The BBC's iPlayer is proving a big hit, with more than 3.5 million programmes watched since its official release on Christmas day.

More than one million people have used the Beeb's online video service, and on each day since the Yuletide launch, an average of 250,000 have been either streamed or downloaded. Streamed programmes outnumber actual downloads by a factor of eight.

The iPlayer's popularity is also demonstrating a feature typical of download culture: great diversity of taste, or what some have called 'The Long Tail'. Nearly half of all programmes streamed or downloaded since Christmas day are outside the top 50 most popular shows, the BBC said.

Ashley Highfield, the BBC's director of future media and technology, says that this trend 'demonstrates how on-demand services can bring niche programming to a wider audience'.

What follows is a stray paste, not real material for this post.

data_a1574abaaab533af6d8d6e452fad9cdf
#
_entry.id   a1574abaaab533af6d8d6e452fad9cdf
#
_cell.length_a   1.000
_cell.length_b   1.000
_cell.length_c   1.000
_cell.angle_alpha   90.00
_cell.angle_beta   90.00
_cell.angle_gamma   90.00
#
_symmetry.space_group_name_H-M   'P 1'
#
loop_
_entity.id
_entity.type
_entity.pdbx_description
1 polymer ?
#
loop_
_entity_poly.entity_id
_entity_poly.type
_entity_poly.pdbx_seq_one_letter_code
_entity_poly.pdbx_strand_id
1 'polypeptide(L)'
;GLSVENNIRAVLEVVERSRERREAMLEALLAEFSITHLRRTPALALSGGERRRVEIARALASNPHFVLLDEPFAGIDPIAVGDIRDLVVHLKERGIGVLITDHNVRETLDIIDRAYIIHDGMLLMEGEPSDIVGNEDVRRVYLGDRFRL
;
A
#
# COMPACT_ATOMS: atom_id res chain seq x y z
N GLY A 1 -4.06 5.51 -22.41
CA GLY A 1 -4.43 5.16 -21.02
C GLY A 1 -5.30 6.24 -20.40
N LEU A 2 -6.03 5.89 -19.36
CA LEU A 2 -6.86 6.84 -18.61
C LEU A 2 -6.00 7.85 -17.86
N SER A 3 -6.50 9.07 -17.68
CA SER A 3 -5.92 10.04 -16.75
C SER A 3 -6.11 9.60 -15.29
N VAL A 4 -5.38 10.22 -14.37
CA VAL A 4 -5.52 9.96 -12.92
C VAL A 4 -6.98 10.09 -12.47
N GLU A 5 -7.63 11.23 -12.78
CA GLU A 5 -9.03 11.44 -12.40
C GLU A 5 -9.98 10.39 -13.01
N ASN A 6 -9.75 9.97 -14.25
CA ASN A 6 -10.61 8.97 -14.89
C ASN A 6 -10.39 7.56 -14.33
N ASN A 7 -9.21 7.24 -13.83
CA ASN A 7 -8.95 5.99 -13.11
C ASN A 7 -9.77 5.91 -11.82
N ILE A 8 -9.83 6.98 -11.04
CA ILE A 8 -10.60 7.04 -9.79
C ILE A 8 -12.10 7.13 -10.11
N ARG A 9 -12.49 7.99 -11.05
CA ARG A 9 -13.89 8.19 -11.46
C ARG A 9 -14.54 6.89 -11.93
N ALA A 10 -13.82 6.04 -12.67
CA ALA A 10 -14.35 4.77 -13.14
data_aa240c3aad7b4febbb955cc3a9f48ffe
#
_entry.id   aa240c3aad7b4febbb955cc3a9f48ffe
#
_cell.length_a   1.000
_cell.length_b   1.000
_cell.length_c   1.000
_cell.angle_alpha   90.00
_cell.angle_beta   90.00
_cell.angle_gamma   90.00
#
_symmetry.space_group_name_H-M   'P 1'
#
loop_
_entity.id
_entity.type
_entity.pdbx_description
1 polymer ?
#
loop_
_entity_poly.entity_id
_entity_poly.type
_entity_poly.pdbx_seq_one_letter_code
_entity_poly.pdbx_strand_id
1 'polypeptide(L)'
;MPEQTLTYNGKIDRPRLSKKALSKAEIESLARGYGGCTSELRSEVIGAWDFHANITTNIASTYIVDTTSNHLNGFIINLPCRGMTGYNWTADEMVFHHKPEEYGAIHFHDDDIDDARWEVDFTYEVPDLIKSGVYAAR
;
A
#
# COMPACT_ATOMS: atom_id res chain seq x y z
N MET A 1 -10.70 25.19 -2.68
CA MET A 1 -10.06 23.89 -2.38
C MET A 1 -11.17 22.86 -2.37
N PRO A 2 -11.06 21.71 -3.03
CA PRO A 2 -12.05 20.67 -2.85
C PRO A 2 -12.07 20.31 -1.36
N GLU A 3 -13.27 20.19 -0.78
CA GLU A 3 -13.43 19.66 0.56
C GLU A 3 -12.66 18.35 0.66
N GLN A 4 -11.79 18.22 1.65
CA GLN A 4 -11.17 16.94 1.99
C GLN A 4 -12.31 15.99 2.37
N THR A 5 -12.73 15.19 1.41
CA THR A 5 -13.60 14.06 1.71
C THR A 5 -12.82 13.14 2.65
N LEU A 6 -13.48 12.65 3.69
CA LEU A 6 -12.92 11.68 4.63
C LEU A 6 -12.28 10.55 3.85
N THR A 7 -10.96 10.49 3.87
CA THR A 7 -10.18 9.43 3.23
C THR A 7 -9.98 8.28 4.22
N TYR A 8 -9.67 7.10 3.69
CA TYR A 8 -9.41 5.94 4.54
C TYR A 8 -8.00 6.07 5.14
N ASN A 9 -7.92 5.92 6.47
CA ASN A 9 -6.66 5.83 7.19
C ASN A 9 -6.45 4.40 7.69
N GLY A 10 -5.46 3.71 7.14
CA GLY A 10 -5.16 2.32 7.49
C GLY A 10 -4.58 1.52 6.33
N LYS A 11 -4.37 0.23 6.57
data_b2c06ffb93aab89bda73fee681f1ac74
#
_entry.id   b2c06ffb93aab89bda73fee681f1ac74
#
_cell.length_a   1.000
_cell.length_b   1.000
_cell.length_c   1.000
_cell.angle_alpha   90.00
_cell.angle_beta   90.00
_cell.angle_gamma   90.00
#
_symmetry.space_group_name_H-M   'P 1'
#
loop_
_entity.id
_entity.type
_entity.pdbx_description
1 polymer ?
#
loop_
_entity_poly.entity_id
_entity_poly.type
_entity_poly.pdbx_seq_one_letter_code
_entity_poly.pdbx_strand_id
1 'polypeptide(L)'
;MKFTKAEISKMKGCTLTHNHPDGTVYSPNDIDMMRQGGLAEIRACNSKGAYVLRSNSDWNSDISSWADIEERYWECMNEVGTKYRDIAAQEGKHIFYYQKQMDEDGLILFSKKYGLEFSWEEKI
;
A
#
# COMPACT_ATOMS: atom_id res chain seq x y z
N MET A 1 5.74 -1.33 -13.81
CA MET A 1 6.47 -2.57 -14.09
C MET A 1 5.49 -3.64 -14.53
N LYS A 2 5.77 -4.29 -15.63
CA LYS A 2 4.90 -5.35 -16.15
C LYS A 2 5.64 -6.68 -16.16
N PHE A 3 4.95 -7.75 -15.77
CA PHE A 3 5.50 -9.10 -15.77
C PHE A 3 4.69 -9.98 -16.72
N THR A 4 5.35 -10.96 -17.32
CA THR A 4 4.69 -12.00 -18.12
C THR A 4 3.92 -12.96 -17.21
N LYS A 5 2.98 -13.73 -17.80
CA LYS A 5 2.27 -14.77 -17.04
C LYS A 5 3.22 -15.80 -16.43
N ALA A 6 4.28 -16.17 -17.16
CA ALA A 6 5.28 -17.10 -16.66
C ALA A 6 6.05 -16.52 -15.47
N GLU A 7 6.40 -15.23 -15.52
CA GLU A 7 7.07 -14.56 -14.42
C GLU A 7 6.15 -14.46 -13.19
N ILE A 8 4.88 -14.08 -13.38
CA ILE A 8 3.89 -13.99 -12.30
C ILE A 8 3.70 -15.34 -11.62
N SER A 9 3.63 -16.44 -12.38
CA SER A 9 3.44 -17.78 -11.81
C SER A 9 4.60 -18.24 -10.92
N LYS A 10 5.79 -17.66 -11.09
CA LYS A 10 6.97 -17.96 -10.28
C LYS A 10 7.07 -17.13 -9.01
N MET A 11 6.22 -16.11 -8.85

The iPlayer lets users download programmes to a PC, or stream more than 250 BBC programmes from the previous seven days. There was some controversy, due to uncertainty about whether the iPlayer would be made available to Mac and Linux users, or if it would be PC/Windows-exclusive.

But the BBC Trust decided in December that 'platform neutrality' was a condition of approving the launch, and told the corporation to make the iPlayer compatible with Macs. Mac users can now use the player to stream content, though they are not yet able to download programmes due to issues with DRM (Digital Rights Management).

The most popular programmes watched via iPlayer since the launch include the Doctor Who Christmas Special, Top Gear and the Christmas edition of EastEnders.

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